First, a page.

How far would you be prepared to travel to receive a 45-minute guidance session outlining the basics of retirement planning?
The answer may well depend on your level of enthusiasm for all things pensions, but my guess is the man on the street’s response will be ‘not very’.
Looking through the list of 44 Citizens Advice bureaux that will be offering the Government’s at-retirement guidance service from April, it quickly becomes clear that a lot of people are going to have to travel a very long way to get the “free, impartial, face-to-face” guidance the Chancellor promised.
The service will only be offered at three bureaux across London, there are just two offering it in the whole of the north east, and a quick Google search produces a myriad of addresses that will be an hour or more away from a centre.
Residents of Southend in Essex, for example, would face an hour and 10 minute drive to Maidstone in Kent, or an hour’s drive to the East End of London if they wanted face-to-face guidance.
Given the levels of apathy among consumers, particularly when it comes to finance, you can bet that unless it is made convenient, people just won’t go.
Citizens Advice is already coming under criticism as a result, but the organisation is doing itself few favours to restore confidence that the service will be accessible to everyone as George Osborne promised.
Its press release says it will also use a number of “outreach locations” such as libraries to enable more people to access the service.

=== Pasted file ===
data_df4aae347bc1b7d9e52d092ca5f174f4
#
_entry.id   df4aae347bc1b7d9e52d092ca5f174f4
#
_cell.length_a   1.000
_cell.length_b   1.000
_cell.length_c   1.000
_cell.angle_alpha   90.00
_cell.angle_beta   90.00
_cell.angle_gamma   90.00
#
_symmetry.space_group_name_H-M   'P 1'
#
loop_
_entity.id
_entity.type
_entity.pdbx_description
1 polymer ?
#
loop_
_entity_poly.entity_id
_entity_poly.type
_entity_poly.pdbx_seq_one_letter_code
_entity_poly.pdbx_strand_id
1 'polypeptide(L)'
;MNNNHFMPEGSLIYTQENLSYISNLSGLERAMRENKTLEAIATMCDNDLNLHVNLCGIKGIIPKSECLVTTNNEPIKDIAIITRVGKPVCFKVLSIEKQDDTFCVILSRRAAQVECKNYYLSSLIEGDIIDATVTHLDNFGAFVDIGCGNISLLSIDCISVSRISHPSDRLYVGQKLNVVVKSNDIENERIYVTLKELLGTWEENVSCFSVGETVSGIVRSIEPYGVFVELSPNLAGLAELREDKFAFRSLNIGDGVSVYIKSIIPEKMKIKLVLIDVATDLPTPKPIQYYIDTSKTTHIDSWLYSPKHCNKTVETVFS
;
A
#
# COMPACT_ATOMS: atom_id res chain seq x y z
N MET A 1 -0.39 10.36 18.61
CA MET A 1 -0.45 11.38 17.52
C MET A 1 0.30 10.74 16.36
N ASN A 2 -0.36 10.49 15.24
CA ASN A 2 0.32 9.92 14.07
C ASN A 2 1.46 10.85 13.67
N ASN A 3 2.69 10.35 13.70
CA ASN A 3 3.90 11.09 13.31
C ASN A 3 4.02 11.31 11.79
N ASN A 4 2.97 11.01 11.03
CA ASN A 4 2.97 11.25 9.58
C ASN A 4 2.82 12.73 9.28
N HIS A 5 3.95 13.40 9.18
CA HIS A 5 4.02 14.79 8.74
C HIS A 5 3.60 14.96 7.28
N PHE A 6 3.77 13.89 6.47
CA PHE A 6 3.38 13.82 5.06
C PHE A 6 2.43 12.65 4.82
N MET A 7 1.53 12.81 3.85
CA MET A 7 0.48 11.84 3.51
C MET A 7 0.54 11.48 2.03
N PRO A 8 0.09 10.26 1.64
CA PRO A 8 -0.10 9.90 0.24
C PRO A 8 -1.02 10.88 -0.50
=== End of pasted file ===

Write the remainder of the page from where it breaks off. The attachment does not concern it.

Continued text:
But this was buried in the release and Citizens Advice has refused to provide details on how many locations will be available and how this will work in practice.
It is also refusing to say how many staff in total it is taking on, and what hours the service will be available.
The opening hours will be crucial to capacity; if the service is only available 9am-5pm Monday to Friday, then demand will be much higher in locations such as central London as it will be easier for workers to book a session in their lunch break rather than one close to where they live.
One would hope that Citizens Advice and the Treasury have thought all this through – and perhaps they have – but the lack of detail is worrying.
Of course those who do not wish to travel to a Citizens Advice bureaux can access their guidance over the phone or online.
But given the Chancellor promised face-to-face guidance for all in his Budget speech, it is this aspect of the service which will be most crucial to its reputation.
And considering how heavily guidance is being relied upon to prevent poor consumer outcomes, the Government better hope Citizens Advice bureaux are not empty come April.
Tessa Norman is regulation reporter at Money Marketing